BRONCO BILLY -- Twelve area theaters.
"Ladies take to cowboys/Like kids take to clowns," goes the opening lyric to "Bronco Billy." "You're everyone's hero/For just a little while . . ." That low-key sentiment sets the stage for the new, improved Clint Eastwood -- relaxed, funny and refreshingly human. "Bronco Billy" is "Dirty Harry" with a sense of humor.
Eastwood's movie -- he directs as well as stars -- is as chockful of simplistic values, kneejerk machismo and other action staples as ever; they're just easier to take. So what if Billy and his pals end up sounding like refugees from a California encounter group? As good ol' boys go, you could do a lot worse.
Bronco Billy is a modern-day cowboy with a heart as big as a hoss-blanket and a weakness for pretty girls, old folks, nuns, orphans, arthritic horses, the criminally insane and assorted other underdogs. He and his ragtag "family" of down-and-outers travel around the country in Billy's Wild West Show.
The parody start out masterfully. The opening starts out masterfully. The opening scenes, detailing yet another opening night on the road, are among the funniest: a realistic look at a world without glamor, a world where lassos snag, snake dancers are bitten and the latest Lovely Assistant misses her cues. Billy, of course, is not in this line of work for the money but is saving up for "that ranch we want so city kids can see what the West is really like." You do have to question his managerial skills, however, since he apparently performs 99 per cent of his shows for free for starving orphans.
No doubt about it, the guy is engaging. "And a special howdy to all my little pardners out there," he tells the kids before each show. He's got a special spot in his heart for the little critters. Indeed, he stands mutely by while observing an attempted bank robbery, only to spring into action and save the day when one of the robbers trips a little boy and busts open the kid's piggy bank. It was the sight of all those little pennies rolling around on the floor . . . Here's a guy who believes his own spiel.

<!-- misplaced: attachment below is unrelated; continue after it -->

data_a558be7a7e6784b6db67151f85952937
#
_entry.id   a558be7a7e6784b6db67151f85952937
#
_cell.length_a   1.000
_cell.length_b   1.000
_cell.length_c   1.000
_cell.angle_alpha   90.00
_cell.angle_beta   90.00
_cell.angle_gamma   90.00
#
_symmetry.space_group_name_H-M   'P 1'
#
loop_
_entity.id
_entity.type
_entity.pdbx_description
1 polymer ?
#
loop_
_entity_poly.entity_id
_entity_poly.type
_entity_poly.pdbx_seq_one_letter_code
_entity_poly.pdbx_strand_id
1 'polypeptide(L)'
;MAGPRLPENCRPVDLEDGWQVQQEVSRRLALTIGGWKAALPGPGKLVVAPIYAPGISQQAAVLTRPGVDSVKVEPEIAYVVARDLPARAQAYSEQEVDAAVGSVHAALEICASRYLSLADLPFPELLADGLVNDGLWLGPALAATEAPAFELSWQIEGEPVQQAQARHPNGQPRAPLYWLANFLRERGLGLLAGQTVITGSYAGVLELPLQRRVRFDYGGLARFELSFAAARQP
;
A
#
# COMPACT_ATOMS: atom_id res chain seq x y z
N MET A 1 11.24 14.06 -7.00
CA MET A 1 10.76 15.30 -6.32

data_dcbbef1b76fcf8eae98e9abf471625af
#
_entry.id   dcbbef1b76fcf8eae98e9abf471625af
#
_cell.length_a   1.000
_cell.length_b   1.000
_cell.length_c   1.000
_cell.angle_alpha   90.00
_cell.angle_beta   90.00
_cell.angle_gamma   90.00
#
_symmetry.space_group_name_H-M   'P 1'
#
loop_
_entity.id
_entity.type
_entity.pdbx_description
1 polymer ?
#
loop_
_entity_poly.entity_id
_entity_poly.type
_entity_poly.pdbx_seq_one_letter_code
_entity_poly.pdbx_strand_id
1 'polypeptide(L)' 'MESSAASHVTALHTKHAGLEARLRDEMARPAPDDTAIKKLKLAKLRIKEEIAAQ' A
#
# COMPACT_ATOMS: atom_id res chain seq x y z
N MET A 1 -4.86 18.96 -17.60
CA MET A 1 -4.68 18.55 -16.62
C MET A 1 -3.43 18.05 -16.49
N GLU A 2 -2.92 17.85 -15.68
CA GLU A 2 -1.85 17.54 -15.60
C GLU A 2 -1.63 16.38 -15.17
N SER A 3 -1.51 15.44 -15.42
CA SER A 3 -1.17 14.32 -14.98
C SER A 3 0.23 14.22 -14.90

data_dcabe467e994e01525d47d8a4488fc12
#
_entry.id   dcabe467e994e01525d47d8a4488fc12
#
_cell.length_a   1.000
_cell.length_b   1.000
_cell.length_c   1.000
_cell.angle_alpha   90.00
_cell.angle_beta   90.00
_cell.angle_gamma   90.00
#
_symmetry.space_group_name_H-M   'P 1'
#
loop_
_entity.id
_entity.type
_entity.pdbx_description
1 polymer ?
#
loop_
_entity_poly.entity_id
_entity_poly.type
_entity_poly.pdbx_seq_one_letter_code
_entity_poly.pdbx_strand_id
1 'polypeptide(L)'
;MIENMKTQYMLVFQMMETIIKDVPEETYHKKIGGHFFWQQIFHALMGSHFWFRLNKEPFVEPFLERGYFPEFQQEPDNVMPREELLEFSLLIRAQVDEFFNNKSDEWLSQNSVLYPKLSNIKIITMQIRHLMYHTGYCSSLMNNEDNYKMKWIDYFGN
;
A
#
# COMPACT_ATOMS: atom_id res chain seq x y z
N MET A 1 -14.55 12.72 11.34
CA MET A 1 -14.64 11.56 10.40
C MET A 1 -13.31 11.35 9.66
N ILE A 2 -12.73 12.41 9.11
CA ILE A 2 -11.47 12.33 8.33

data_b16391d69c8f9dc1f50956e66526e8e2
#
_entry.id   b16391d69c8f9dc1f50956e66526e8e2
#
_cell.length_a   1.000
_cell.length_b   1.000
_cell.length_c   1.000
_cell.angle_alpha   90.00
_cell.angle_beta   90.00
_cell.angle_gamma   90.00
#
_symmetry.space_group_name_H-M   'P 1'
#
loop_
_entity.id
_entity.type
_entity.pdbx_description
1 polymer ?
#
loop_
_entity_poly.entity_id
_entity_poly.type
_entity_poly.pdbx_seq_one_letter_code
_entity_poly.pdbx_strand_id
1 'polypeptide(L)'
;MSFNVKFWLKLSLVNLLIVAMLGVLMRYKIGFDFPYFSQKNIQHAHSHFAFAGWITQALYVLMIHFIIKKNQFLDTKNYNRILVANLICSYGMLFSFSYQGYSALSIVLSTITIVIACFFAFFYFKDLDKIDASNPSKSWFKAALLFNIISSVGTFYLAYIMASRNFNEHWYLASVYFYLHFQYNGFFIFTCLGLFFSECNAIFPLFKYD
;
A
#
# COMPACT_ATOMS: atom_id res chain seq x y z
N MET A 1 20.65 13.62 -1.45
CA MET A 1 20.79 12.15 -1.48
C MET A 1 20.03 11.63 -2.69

Enter the poor little rich girl, Sondra Locke, overplaying an overwritten part. Needless to say, it takes a real man like Bronco Billy to transform this frigid woman into a gutsy, warmhearted little gal by the end of the flick. t
What ruins the fun in the end is creeping California-ese. "Until you be who you want to be you're never gonna get very far." "Once you take the first step, it's easy. That sort of thing. The Hokey appeal wanes and the writing becomes self-parodying, to the point of boredom. But then there are the other lines, like "We'll just pull in our belts and pull up our boots -- we've been through worse times'n these."
Overall, "Bronco Billy" is more fun than a saloon full of six-shooters.